Friday, November 30, 2007

Christmas Trees For Sale--See Scarlet

Starting at the North Carolina/Virginia line, Highway 52 is lined with side-by-side produce markets where local apples, peaches, and cabbages are sold in season. The coming of Christmas means the fruit stands get shipments of nuts and candies, oranges and tangerines, trees and greenery. My sister-in-law, Scarlet, owns S. C. Produce in Hillsville, Virginia. It's on Hwy. 221, on the right if you're headed out of town, on the left if you're coming in. I wish I could be there to smell the aroma of pine and spruce. My gosh, you can hardly see the building for trees!

Come inside and take one of these fragrant beauties home with you. Tell Scarlet that Debbie sent you and that she says, "Hey!"


. . . . at the Kansas Museum today but Tom was abed with the flu or some derivative thereof. I went in his place for a while. Bill Kurtis and Michelle Martin were there with the new cookbook and had lots of folks in line to get it. Ran into bunches of folks--Tim Rues, Paul Bahnmaier, Ed Hoover, Howard Duncan, and Charlene Winter from the Lecompton Reenactors. Lecompton is in the running for one of the 8 Wonders of Kansas. Go to to cast your vote. Voting will be going on until December 31st, and Governor Sebelius will announce the winners on Kansas Day (January 29).
Lulu between the lemons and the carrots at Scarlet's Produce Market.

Thursday, November 29, 2007


I was preparing food all night. Yesterday morning, Cheryl, Carol Ann & I met for coffee and to divide duties. Tish called from West Virginia to tell me where to find the best bulk olives in Topeka.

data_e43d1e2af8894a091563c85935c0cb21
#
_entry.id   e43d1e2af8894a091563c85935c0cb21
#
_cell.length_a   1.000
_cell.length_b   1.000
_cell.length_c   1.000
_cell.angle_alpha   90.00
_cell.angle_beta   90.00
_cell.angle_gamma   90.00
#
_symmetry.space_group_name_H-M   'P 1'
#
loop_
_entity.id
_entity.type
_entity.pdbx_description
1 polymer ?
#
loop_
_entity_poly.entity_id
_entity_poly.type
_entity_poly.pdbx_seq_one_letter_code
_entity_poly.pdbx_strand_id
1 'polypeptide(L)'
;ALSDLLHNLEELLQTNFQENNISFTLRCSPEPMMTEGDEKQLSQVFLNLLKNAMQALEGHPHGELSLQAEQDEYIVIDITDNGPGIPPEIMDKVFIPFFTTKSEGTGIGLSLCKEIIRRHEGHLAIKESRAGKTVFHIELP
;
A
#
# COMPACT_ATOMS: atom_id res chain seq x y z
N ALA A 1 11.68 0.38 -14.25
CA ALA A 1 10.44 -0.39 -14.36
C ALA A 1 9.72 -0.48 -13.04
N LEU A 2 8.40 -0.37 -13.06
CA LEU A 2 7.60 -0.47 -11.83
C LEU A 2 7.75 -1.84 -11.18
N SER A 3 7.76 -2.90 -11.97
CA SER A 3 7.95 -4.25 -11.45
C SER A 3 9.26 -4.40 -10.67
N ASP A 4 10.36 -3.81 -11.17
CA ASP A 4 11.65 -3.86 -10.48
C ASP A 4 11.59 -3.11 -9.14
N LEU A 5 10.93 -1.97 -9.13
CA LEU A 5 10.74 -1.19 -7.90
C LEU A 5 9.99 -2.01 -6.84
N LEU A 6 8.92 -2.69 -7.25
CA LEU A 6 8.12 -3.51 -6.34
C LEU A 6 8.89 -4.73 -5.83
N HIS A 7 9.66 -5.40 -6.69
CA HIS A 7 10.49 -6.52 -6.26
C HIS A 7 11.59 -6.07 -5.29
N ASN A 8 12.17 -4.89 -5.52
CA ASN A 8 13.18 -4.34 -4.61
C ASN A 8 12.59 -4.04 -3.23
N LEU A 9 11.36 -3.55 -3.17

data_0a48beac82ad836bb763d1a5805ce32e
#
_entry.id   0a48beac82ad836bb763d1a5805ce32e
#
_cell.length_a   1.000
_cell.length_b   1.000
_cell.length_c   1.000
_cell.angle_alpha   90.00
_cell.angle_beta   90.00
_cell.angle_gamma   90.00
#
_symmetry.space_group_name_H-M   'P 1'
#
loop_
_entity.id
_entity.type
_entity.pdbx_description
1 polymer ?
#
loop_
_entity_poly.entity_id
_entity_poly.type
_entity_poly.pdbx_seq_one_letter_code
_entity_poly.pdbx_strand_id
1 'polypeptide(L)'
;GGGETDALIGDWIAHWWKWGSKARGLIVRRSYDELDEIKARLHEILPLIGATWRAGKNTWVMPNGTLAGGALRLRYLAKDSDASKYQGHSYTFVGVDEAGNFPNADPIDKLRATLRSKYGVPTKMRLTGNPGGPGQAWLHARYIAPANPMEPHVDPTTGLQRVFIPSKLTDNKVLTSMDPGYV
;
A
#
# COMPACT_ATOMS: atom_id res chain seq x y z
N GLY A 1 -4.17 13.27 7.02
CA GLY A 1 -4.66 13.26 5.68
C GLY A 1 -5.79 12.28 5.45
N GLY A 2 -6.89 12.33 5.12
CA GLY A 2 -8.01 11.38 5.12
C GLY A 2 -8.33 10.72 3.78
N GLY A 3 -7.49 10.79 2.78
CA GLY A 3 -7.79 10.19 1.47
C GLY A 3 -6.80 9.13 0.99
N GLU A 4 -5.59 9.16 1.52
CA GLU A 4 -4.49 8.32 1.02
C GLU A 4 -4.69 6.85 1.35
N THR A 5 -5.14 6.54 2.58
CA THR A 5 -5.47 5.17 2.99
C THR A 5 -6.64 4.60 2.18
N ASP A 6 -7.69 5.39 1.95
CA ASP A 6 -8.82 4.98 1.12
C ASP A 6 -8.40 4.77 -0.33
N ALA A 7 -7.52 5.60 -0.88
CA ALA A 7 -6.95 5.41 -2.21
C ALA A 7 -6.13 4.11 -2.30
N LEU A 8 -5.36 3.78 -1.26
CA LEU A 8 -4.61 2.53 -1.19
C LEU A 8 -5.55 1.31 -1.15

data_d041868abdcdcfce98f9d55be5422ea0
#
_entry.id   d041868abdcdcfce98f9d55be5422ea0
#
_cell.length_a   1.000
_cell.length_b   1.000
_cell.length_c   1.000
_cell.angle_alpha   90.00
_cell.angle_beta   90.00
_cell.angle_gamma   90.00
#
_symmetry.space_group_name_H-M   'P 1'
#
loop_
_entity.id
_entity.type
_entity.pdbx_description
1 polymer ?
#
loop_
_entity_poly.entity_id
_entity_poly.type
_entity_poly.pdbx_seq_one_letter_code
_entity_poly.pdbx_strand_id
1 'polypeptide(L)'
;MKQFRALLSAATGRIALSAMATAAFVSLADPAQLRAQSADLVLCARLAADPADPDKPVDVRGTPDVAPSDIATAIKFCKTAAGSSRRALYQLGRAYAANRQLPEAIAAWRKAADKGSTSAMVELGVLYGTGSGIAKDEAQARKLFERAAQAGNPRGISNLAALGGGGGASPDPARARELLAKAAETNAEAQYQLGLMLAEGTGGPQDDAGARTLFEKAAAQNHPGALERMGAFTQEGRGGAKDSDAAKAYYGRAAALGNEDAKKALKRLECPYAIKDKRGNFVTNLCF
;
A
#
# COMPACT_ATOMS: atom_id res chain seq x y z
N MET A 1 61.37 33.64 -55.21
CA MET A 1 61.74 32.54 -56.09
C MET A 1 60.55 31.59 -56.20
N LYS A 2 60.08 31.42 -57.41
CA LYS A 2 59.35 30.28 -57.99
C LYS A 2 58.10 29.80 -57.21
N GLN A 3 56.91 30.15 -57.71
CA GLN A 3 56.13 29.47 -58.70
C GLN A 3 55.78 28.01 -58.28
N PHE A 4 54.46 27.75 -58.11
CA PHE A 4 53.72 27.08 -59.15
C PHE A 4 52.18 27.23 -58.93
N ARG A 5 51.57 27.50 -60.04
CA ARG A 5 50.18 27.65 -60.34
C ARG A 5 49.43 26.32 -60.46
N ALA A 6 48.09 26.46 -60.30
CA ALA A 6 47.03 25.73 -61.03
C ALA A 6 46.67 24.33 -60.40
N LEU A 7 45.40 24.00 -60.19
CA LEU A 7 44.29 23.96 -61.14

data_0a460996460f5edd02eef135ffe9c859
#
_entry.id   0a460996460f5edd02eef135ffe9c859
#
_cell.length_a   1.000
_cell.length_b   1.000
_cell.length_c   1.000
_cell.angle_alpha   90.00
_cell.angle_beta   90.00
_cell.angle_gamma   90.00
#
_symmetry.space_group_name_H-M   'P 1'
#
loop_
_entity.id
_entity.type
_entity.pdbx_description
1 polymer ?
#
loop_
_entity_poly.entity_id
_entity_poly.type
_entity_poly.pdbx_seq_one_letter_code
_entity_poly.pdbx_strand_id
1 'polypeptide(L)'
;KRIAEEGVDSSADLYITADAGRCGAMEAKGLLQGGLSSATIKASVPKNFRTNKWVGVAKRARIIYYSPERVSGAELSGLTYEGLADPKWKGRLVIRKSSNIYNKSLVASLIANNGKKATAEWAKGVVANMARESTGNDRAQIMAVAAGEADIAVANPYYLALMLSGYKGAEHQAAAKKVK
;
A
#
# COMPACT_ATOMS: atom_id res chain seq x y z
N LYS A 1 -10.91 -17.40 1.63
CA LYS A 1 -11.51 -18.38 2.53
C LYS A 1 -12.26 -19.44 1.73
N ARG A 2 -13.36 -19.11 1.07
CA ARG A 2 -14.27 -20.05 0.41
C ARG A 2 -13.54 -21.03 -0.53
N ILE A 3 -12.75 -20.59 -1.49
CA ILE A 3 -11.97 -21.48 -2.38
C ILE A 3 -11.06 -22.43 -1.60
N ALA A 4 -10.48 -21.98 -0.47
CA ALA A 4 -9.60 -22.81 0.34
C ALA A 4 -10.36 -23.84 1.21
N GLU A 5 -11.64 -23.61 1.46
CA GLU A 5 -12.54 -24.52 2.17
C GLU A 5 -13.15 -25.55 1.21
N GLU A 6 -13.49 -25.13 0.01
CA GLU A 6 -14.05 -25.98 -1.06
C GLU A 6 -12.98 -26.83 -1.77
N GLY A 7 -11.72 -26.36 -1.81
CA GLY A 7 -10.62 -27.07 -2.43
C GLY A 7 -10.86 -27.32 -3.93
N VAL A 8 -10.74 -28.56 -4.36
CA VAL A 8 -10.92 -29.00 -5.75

Our friend, Kaye Arnold, passed away unexpectedly the Saturday before Thanksgiving. Her funeral is this afternoon and then a reception celebrating her life and love of art will be held at a gallery a block from our house. Kaye and I had been friends for a long time, shared many good times, but she was not someone I called every day like Carol Ann or Cheryl. She was not someone I updated by email on the triumphs and tragedies in our lives, though we cared and kept up with one another. But she was that kind of friend to Carol Ann and Cheryl, and I love them. I feel so much for Kaye's family and I think about my dear, dear friend Rhonda who died November 3 in Virginia. I could not be there, but I know others were there for her, just as I am here for Kaye, to perform these last deeds in her name to care for her family. Tish would do these things if she were here, but her home is elsewhere now. It falls to me to help my friends in their last, loving tasks for their dear friend. I make food to nourish the body, to comfort the soul.

I season this food with all that I have.

Sunday, November 25, 2007

Decking in Topeka

Well, the halls are decked, the family room is decked, the dining room is decked, and still the decking continues. I'm still working on the outside and the Christmas tree in the dining room. Tom walked in the other night, looked around and commented, "You know, this is a season, not a sickness." My response, "Move, or I'll cover you with tinsel."